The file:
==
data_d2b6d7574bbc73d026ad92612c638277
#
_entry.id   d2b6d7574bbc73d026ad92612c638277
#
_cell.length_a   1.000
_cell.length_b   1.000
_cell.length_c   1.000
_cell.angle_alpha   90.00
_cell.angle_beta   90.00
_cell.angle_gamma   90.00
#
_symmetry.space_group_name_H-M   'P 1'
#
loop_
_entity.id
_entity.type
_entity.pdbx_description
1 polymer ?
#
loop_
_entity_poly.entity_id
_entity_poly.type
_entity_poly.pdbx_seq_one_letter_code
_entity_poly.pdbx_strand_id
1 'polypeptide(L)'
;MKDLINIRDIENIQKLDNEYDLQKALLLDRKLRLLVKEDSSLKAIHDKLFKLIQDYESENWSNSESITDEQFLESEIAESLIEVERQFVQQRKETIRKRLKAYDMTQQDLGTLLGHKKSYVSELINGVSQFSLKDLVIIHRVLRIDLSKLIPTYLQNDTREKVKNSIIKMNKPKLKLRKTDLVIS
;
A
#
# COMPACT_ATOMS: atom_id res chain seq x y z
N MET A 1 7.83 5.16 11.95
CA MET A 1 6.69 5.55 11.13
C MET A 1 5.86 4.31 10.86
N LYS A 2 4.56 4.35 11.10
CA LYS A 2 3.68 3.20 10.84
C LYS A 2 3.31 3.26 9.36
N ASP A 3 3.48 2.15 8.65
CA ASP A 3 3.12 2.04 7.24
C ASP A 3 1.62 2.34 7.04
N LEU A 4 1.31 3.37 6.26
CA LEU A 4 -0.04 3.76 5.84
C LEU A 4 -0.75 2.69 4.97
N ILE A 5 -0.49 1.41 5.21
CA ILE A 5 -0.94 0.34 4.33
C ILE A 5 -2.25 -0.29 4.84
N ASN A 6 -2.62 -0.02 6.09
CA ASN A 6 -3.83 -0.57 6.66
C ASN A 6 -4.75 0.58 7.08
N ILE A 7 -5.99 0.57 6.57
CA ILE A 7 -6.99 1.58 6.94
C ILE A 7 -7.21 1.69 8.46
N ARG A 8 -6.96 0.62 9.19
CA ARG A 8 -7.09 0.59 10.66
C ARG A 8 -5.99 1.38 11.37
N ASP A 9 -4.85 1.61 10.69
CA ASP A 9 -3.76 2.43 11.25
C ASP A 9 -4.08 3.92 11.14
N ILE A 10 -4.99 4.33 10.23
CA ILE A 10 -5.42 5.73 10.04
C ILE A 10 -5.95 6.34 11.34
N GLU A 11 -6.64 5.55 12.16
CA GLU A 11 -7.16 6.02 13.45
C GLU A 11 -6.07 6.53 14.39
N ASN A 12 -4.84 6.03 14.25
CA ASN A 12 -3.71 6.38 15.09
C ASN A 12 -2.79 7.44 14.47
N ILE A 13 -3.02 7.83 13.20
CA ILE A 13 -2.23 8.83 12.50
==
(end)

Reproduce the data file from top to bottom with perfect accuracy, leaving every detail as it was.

data_d2b6d7574bbc73d026ad92612c638277
#
_entry.id   d2b6d7574bbc73d026ad92612c638277
#
_cell.length_a   1.000
_cell.length_b   1.000
_cell.length_c   1.000
_cell.angle_alpha   90.00
_cell.angle_beta   90.00
_cell.angle_gamma   90.00
#
_symmetry.space_group_name_H-M   'P 1'
#
loop_
_entity.id
_entity.type
_entity.pdbx_description
1 polymer ?
#
loop_
_entity_poly.entity_id
_entity_poly.type
_entity_poly.pdbx_seq_one_letter_code
_entity_poly.pdbx_strand_id
1 'polypeptide(L)'
;MKDLINIRDIENIQKLDNEYDLQKALLLDRKLRLLVKEDSSLKAIHDKLFKLIQDYESENWSNSESITDEQFLESEIAESLIEVERQFVQQRKETIRKRLKAYDMTQQDLGTLLGHKKSYVSELINGVSQFSLKDLVIIHRVLRIDLSKLIPTYLQNDTREKVKNSIIKMNKPKLKLRKTDLVIS
;
A
#
# COMPACT_ATOMS: atom_id res chain seq x y z
N MET A 1 7.83 5.16 11.95
CA MET A 1 6.69 5.55 11.13
C MET A 1 5.86 4.31 10.86
N LYS A 2 4.56 4.35 11.10
CA LYS A 2 3.68 3.20 10.84
C LYS A 2 3.31 3.26 9.36
N ASP A 3 3.48 2.15 8.65
CA ASP A 3 3.12 2.04 7.24
C ASP A 3 1.62 2.34 7.04
N LEU A 4 1.31 3.37 6.26
CA LEU A 4 -0.04 3.76 5.84
C LEU A 4 -0.75 2.69 4.97
N ILE A 5 -0.49 1.41 5.21
CA ILE A 5 -0.94 0.34 4.33
C ILE A 5 -2.25 -0.29 4.84
N ASN A 6 -2.62 -0.02 6.09
CA ASN A 6 -3.83 -0.57 6.66
C ASN A 6 -4.75 0.58 7.08
N ILE A 7 -5.99 0.57 6.57
CA ILE A 7 -6.99 1.58 6.94
C ILE A 7 -7.21 1.69 8.46
N ARG A 8 -6.96 0.62 9.19
CA ARG A 8 -7.09 0.59 10.66
C ARG A 8 -5.99 1.38 11.37
N ASP A 9 -4.85 1.61 10.69
CA ASP A 9 -3.76 2.43 11.25
C ASP A 9 -4.08 3.92 11.14
N ILE A 10 -4.99 4.33 10.23
CA ILE A 10 -5.42 5.73 10.04
C ILE A 10 -5.95 6.34 11.34
N GLU A 11 -6.64 5.55 12.16
CA GLU A 11 -7.16 6.02 13.45
C GLU A 11 -6.07 6.53 14.39
N ASN A 12 -4.84 6.03 14.25
CA ASN A 12 -3.71 6.38 15.09
C ASN A 12 -2.79 7.44 14.47
N ILE A 13 -3.02 7.83 13.20
CA ILE A 13 -2.23 8.83 12.50